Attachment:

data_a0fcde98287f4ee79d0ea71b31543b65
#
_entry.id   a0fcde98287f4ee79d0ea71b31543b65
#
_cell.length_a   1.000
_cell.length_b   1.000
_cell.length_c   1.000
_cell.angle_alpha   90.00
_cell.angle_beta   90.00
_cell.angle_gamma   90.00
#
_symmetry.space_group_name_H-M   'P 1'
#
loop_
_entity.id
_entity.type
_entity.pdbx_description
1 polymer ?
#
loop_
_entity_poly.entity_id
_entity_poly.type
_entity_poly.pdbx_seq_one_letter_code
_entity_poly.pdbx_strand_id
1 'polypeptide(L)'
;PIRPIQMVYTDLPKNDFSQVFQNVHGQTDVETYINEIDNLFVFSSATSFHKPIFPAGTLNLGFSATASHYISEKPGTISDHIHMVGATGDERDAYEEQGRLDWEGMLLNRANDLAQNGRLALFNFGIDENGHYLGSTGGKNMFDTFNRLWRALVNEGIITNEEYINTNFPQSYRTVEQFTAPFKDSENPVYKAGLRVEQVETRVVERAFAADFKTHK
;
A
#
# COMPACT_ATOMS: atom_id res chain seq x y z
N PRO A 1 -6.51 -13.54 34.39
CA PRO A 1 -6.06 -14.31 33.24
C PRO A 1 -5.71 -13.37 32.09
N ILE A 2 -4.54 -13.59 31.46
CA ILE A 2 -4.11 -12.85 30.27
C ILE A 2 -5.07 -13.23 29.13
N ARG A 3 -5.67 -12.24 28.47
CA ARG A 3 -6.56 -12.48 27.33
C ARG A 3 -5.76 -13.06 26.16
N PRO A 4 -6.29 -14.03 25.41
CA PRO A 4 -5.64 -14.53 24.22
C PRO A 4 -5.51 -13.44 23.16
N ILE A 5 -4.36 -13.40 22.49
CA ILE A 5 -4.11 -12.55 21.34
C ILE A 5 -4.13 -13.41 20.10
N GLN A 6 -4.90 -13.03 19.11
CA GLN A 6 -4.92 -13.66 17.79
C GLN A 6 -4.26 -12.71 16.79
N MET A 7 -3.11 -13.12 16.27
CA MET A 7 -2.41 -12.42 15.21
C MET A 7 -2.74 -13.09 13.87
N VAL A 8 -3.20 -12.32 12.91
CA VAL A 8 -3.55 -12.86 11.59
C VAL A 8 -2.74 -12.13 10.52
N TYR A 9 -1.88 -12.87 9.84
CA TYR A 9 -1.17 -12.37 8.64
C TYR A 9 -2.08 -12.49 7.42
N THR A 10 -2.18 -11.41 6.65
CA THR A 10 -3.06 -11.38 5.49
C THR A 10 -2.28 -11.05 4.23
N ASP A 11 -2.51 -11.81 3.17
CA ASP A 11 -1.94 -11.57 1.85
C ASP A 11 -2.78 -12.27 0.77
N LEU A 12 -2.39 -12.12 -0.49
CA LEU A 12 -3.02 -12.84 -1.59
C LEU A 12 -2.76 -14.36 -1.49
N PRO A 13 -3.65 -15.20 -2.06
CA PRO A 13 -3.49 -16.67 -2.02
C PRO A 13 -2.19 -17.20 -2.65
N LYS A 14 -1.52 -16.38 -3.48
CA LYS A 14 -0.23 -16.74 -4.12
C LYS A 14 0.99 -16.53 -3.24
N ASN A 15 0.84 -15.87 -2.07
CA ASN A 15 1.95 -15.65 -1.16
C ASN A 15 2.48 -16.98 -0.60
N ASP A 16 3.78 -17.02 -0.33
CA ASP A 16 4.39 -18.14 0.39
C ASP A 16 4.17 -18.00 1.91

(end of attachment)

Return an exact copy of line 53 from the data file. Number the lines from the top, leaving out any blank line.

CA VAL A 8 -3.55 -12.86 11.59